Tuesday, November 13, 2007

40x365: #27 ~ Jane

Provider of my first post-baby job, I have loved the last two months - hello my old self - and hated the last two days. In these final moments, your disorganization and last minute requests will be the end of me.

Monday, November 12, 2007

40x365: #26 ~ Detective Dan

Like Mr. Clean meets my brother-in-law, you seem to be cop-about-town, popping up just about everywhere. I like knowing my local officer - makes life feel small-town. Thanks for the tour of the station this morning!

Sunday, November 11, 2007

40x365: #25 ~ Amy B.

College roommate, artist who makes art I don't always understand (like that bed-in in New Zealand?), funny gal with a brilliant mind, I love you for always sending an email or giving a call, for always keeping in touch.

Saturday, November 10, 2007

40x365: #24 ~ Bupiti

Next door neighbor who I see how the window as I type, blowing your leaves away. You cut down all your trees and changed the neighborhood landscape. Too bad. But you seem very nice otherwise. Can your daughter babysit yet?

Friday, November 9, 2007

40x365: #23 ~ Jenny S.

My OB, or better put, Eli's. A hug at every visit, true compassion, and fabulous medical care to boot. You can't be my doctor anymore - gone to Africa to make a difference - but I'll always remember all that you did.

Thursday, November 8, 2007

40x365: #22 ~ Monica W.

Eli's occupational therapist, you seem almost a contradiction. Where I expect bunny sweaters, you wear $200 jeans. Not at all a judgment, just a realignment of expectations on my end. He sure adores you and we love you for it.

Wednesday, November 7, 2007

40x365: #21 ~ Meredith K.

Another high school friend, and yet all I remember about you is your hair down to your butt and that you lived in a ranch house and had your own bathroom. Funny what the teenage brain retains - not much, really.

Tuesday, November 6, 2007

40x365: #20 ~ Pilar S.

Dark hair, dark eyes, dark clothes, a poet. Old and wise before your time, an intellectual in high school. And oh, how you didn't fit in. You would have been fascinating to talk to - if only I was smart enough.

Monday, November 5, 2007

40x365: #19 ~ Aunt Betty

Wife of Uncle Charlie, so pretty, so proper. I remember your white hair, your penciled eyebrows. Apparently you were a pack rat, a house full of too many beautiful things. A child doesn't see it. A child sees only kindness.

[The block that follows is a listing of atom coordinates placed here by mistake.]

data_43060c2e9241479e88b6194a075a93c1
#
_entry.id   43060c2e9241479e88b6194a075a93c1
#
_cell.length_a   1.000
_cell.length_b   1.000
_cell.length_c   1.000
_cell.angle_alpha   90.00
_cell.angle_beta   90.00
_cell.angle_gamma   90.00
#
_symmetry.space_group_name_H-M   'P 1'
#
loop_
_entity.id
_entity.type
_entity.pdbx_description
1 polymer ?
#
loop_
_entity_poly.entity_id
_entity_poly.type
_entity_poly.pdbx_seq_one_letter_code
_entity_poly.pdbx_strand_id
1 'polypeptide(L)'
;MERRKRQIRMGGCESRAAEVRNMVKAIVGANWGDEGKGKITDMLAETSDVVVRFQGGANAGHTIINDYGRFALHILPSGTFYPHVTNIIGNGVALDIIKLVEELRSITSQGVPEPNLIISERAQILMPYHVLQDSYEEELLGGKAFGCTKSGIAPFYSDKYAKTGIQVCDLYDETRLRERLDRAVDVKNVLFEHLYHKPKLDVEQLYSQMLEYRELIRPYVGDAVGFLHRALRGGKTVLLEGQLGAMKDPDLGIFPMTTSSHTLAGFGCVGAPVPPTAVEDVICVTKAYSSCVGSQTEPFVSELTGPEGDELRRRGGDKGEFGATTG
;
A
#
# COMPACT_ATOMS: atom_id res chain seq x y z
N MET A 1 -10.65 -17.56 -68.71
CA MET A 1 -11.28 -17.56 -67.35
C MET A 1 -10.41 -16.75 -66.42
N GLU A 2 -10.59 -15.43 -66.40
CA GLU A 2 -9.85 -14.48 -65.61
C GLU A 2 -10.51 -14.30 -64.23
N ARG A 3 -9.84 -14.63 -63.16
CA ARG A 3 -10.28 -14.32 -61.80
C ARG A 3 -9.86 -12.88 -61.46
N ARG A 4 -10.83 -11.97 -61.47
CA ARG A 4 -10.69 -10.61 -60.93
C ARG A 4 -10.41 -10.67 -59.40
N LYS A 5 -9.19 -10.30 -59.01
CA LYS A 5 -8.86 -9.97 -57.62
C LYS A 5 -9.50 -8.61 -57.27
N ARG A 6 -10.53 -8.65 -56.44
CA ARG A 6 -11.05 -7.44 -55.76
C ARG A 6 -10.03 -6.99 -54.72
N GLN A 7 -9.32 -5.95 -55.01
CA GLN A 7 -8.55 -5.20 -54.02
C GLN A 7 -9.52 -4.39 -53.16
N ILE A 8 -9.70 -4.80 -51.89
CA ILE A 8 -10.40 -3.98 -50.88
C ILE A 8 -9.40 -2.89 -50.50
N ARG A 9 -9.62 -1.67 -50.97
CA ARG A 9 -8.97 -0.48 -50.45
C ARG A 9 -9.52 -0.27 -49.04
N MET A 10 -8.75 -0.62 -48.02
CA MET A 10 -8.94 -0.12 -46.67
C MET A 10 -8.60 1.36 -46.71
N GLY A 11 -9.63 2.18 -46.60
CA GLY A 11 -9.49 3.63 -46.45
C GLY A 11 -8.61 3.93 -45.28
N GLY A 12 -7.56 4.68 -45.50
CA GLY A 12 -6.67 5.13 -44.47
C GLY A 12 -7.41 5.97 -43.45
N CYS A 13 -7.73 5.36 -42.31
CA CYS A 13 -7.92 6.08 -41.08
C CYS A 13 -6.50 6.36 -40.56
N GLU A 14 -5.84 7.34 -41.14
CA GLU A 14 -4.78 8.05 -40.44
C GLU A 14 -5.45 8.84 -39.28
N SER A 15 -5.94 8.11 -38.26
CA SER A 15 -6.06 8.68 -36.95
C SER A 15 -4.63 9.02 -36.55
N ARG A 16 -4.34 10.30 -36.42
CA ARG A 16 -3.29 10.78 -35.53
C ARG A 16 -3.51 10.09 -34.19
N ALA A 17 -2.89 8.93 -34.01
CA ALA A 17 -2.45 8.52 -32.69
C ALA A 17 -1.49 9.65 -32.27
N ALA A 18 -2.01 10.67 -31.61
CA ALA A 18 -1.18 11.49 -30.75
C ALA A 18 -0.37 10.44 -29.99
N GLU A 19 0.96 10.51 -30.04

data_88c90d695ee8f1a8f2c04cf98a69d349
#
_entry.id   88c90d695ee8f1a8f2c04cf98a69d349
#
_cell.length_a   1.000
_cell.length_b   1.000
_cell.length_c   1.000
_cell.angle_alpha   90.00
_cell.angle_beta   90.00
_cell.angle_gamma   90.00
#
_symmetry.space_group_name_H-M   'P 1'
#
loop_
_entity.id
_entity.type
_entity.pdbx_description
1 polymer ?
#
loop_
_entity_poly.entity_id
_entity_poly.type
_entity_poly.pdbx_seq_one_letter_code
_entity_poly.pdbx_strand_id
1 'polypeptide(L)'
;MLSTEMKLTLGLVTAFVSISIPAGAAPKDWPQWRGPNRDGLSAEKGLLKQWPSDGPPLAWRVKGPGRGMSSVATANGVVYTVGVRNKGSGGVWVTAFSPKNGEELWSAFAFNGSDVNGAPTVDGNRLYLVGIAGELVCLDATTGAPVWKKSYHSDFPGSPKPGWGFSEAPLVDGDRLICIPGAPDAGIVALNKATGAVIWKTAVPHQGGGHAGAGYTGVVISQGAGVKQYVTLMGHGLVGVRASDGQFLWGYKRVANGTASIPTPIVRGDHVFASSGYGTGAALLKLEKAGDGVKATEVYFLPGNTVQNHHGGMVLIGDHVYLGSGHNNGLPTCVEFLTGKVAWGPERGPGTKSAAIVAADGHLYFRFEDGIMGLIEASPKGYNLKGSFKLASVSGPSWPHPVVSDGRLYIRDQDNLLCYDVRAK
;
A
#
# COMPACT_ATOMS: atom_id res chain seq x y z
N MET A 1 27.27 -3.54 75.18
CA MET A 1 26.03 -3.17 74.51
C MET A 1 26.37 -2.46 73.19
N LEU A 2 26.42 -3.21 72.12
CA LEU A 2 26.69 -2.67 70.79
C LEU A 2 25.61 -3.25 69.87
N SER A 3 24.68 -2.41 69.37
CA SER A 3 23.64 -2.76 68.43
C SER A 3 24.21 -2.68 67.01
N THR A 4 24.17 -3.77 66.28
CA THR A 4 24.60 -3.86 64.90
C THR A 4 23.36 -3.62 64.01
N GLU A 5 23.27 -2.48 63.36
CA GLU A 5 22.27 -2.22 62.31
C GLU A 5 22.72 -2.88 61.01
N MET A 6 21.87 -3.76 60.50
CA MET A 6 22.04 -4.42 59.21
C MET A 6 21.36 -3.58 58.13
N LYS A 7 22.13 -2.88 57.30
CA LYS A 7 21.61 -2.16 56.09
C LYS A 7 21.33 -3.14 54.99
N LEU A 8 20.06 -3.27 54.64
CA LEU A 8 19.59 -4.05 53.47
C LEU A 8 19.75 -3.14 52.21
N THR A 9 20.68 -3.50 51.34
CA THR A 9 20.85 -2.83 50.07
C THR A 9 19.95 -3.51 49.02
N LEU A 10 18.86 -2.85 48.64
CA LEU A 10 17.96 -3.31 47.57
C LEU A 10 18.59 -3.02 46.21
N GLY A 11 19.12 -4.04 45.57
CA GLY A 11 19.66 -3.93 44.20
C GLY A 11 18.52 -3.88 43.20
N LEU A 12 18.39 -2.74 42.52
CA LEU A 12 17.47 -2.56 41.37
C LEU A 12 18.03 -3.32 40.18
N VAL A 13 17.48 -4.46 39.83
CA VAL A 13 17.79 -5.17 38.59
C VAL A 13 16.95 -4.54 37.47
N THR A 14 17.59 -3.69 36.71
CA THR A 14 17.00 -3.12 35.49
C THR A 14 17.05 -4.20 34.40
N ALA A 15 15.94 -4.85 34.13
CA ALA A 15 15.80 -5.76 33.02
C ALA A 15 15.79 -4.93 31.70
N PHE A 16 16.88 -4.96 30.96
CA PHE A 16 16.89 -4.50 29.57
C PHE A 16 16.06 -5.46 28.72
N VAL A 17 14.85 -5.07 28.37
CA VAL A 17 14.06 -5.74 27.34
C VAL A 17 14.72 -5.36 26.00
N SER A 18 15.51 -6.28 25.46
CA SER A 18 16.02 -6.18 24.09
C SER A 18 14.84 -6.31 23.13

Sunday, November 4, 2007

40x365: #18 ~ Uncle Charlie

Goodbye, daddy's oldest friend, you left this earth the other day. Silly childhood memories of you, your gold Nova coming up the driveway, the olives-on-toothpicks my sister and I insisted on serving you every time. So long ago.

Saturday, November 3, 2007

40x365: #17 ~ Lisa J.

High school friend. You ran. And you ran and ran and ran. You were so thin then, but I didn't know enough to do anything about it, to say anything about it. I hope you're healthy now. Really, I do.

Friday, November 2, 2007

40x365: #16 ~ Josh

Ah, my old boss. Your desk always spotless, your pocket list of "funny things to tell my wife tonight," your 9:30 bathroom run, newspaper in hand. Wish I could say you taught me something; at least you made me laugh.

Thursday, November 1, 2007

40x365: #15 ~ Mr. C.

My high school math teacher, the subject of my college essays. You found a cheat sheet under my desk and believed me when I said it was not mine. Your trust was sobering. I still feel lousy about that day.

the ultimate in naval gazing

Today's theme over at Picture This is Mama, which offers the perfect opportunity to focus on myself for a frame or two. As I read Tracey's description, I thought to myself, "What defines me as a mama?" Not a difficult question, it turns out. It's my belly, which has become somewhat of a roadmap of my life. My belly button is a marker of my distant past, my connection with my own mama; my less-distant past represented by the now mostly-closed piercing just above it. My slightly stretched violet tattoo is a touchstone, a connection with a different time in my life, when I only dreamed of being a mama myself and thought I'd be young forever. And, of course, in the past this belly was also a home, a cocoon for my Eli. In the present it is rounder, softer than it used to be, but those newer qualities are hard-earned and cherished. And then there's the future, when it may again - someday - be a place for a bunch of tiny cells to stake a claim at the core of my heart, the center of my universe. Whether that happens or not, my belly is what it is because I am who I am. And who I am is a mama.